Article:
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  • Rights: University of Waikato
    Published 31 May 2010 Referencing Hub media


    Dr Errol Wood (AgResearch)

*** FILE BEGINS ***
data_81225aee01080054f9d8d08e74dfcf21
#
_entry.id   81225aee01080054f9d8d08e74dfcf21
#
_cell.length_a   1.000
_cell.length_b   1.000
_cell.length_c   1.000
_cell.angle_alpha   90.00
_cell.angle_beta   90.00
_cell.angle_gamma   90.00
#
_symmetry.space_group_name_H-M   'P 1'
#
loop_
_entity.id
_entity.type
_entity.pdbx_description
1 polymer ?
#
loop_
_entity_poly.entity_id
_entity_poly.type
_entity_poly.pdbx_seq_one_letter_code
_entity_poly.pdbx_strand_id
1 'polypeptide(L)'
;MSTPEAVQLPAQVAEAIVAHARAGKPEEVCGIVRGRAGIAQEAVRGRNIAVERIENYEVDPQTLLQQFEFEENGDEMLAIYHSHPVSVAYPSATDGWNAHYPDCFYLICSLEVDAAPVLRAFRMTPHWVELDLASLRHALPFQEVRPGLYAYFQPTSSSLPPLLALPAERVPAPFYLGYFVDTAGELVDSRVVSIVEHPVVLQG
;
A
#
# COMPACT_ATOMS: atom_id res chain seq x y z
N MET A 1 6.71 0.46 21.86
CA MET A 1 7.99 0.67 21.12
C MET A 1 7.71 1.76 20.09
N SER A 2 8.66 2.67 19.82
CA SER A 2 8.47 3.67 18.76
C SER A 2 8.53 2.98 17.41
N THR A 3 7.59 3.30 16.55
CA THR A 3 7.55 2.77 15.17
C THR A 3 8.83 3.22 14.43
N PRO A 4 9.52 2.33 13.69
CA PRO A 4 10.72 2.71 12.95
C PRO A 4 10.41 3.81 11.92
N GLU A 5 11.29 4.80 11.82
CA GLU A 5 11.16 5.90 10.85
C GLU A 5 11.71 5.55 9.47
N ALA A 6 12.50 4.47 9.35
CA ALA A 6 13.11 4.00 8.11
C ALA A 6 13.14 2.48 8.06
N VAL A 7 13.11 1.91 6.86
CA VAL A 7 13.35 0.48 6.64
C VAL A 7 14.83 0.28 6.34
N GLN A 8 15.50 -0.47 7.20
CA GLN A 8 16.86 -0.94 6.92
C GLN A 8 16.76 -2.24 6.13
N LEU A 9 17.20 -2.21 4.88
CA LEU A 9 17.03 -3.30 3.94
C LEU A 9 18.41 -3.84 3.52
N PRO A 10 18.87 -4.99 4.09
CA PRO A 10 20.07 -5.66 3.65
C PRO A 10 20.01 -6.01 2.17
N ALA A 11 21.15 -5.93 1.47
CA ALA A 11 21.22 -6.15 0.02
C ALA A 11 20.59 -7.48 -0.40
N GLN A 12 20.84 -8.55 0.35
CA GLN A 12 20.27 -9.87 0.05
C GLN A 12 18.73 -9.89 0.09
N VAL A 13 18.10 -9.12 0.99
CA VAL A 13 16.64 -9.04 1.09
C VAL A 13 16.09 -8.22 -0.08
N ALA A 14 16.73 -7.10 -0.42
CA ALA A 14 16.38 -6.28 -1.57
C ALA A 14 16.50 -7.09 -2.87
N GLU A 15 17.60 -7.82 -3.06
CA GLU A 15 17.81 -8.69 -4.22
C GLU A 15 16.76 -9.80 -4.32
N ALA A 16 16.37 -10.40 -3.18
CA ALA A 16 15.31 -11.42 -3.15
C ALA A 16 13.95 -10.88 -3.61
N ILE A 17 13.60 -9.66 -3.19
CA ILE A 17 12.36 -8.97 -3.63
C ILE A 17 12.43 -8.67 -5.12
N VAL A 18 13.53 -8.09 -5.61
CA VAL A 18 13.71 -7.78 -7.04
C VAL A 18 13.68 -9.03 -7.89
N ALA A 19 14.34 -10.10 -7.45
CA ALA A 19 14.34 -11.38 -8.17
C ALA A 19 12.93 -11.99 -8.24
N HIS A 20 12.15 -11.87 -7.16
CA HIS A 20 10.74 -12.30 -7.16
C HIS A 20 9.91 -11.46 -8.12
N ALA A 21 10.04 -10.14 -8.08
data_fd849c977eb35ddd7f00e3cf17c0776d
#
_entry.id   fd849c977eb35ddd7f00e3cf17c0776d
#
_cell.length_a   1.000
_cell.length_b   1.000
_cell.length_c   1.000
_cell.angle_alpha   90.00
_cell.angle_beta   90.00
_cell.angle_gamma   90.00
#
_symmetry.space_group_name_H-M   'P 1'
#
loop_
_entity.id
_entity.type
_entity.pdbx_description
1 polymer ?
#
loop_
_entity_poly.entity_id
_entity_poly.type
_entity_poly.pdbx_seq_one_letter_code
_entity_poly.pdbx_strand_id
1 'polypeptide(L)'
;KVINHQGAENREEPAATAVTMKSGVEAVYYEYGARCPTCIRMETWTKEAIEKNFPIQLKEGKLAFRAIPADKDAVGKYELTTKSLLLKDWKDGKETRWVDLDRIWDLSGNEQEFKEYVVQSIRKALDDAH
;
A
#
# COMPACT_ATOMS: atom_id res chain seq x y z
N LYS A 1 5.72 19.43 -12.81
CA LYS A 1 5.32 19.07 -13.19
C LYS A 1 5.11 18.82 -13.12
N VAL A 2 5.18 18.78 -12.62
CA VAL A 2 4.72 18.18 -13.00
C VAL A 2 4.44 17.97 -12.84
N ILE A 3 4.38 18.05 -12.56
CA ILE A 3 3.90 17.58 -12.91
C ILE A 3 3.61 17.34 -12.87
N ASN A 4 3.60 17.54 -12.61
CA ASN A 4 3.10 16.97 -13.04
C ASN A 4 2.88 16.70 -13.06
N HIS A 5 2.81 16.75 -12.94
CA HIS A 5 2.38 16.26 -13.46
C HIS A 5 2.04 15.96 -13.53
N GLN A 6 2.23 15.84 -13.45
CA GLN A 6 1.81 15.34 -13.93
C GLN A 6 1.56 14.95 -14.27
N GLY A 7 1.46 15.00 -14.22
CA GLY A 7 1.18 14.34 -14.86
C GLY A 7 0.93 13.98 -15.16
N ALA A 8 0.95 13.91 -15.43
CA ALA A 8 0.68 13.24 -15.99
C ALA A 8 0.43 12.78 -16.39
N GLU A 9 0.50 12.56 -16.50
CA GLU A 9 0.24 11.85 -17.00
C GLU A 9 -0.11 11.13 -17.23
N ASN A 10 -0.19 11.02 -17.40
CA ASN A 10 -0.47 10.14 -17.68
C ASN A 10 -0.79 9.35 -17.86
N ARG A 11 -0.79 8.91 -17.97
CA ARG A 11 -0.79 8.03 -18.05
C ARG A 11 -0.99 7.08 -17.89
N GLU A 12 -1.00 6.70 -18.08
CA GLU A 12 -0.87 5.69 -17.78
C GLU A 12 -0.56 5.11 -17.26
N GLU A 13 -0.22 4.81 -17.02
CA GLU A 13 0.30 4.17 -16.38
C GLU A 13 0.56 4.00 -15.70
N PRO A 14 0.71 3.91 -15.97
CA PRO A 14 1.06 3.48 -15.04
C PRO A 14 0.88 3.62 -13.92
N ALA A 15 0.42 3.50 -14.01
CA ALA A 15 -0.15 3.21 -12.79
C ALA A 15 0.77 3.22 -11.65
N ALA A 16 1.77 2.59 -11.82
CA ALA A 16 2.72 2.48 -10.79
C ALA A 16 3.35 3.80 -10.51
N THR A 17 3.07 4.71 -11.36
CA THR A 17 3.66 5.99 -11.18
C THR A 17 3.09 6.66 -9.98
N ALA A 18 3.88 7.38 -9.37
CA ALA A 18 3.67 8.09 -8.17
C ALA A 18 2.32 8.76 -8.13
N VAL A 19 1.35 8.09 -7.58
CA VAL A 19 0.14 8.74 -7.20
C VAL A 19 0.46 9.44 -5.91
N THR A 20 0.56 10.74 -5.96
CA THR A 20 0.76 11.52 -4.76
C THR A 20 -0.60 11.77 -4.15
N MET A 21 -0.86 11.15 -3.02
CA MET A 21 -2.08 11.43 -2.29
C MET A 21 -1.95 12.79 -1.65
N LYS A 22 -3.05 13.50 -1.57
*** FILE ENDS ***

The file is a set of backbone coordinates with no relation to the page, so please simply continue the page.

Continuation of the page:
Combing does a kind of tidy-up process. We find there’s usually small particles of vegetable matter – seeds and leaf and twigs – picked up by the sheep. They still may be in the wool, and of course they are a no-no for the yarn, so combing removes those. It also removes the short fibres, because short fibres are hard to control in the yarn. It’s much easier for the spinner to organise longer fibres.

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